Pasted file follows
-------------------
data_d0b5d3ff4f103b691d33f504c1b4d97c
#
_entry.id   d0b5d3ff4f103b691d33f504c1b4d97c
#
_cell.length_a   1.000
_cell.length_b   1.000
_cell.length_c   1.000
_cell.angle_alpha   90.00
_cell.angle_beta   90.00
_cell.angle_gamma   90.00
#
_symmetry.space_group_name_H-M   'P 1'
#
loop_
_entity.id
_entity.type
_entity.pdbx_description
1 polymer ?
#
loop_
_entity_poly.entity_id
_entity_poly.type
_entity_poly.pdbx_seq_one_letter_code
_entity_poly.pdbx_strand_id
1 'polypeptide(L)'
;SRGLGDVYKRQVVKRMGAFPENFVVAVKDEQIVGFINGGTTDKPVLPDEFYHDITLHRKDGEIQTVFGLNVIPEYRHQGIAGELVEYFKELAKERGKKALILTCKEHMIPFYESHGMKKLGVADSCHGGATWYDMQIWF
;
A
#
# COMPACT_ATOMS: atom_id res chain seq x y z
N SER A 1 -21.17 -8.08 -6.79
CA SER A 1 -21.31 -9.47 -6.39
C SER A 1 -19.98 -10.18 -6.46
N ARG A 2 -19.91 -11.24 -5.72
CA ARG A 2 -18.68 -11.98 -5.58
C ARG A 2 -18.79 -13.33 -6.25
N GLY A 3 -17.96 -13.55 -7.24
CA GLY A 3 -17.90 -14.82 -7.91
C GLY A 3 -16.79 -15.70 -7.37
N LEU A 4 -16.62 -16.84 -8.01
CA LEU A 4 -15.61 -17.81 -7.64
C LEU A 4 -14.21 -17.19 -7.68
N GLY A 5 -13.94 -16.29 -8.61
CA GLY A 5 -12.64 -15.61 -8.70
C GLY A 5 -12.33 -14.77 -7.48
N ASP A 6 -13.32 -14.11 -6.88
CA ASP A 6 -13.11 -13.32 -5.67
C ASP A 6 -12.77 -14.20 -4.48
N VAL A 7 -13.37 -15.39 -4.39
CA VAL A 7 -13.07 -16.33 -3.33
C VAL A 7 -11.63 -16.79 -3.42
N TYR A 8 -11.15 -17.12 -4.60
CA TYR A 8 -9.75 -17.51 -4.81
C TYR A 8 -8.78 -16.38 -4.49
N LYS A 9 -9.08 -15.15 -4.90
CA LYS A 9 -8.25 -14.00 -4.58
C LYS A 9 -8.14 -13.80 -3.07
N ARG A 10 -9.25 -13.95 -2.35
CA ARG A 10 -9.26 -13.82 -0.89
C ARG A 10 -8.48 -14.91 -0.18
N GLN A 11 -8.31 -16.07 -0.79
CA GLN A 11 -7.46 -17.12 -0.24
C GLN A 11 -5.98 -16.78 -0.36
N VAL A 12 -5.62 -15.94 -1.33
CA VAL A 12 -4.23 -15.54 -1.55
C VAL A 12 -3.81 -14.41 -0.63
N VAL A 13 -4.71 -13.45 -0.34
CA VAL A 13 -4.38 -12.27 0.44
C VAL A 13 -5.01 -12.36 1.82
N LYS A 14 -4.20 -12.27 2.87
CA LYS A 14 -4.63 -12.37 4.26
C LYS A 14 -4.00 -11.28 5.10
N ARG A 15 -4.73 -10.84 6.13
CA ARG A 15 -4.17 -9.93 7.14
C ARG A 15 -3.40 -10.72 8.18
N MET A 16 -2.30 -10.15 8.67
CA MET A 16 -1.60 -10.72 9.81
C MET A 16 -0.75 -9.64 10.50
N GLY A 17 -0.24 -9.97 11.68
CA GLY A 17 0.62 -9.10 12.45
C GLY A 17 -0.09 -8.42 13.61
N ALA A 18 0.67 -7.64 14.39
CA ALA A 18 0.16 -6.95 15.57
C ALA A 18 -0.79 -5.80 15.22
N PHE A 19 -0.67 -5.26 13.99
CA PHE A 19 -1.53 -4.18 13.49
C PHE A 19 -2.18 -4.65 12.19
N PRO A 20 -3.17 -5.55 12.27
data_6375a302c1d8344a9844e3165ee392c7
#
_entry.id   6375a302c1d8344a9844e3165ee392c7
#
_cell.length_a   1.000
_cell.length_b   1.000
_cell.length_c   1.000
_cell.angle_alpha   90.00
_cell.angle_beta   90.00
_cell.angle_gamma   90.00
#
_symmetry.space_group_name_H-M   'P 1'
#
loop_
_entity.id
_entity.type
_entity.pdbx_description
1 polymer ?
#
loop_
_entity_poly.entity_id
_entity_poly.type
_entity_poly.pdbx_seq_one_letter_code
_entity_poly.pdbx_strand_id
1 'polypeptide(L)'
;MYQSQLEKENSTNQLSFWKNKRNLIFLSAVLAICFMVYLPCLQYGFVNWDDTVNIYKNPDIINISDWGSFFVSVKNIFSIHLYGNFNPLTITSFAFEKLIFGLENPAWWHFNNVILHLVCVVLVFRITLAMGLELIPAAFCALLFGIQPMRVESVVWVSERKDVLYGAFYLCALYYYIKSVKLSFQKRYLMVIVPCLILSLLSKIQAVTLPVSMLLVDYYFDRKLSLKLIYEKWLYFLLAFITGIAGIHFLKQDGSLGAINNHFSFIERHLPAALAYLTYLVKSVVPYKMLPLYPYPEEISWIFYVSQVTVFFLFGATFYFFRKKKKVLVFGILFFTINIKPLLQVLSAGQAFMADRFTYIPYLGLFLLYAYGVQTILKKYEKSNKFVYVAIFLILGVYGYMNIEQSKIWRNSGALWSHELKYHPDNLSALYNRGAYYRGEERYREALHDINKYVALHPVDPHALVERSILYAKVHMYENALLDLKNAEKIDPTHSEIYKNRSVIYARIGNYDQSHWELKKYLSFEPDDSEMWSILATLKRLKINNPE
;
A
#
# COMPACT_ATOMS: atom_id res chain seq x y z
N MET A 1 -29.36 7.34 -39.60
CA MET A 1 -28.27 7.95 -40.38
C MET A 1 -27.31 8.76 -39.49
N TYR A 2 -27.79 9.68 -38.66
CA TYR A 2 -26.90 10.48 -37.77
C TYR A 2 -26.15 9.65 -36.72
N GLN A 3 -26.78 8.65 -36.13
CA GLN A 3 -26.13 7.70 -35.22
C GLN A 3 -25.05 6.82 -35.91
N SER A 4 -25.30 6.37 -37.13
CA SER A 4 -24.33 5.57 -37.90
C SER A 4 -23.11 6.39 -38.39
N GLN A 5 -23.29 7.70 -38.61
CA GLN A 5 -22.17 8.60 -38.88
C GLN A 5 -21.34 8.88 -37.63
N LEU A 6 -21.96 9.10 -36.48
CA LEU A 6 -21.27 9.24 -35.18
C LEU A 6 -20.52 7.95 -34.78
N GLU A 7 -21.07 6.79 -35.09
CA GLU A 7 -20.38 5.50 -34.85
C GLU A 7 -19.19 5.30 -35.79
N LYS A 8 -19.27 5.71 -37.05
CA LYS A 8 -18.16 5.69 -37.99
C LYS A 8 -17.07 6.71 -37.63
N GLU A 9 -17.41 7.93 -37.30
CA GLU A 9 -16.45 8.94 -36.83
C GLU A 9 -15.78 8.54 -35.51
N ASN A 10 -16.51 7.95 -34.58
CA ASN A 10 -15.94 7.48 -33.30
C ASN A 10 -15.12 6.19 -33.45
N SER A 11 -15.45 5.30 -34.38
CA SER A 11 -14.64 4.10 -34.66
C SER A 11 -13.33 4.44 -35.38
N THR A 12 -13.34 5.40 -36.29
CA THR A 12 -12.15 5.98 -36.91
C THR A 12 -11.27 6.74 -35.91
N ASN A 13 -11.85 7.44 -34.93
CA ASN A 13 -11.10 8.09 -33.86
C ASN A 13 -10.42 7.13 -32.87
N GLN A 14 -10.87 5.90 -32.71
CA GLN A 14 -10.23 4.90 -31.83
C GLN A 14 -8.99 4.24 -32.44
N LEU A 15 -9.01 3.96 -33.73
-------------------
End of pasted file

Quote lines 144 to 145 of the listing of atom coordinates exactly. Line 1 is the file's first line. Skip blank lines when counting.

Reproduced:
CA GLU A 9 -16.45 8.94 -36.83
C GLU A 9 -15.78 8.54 -35.51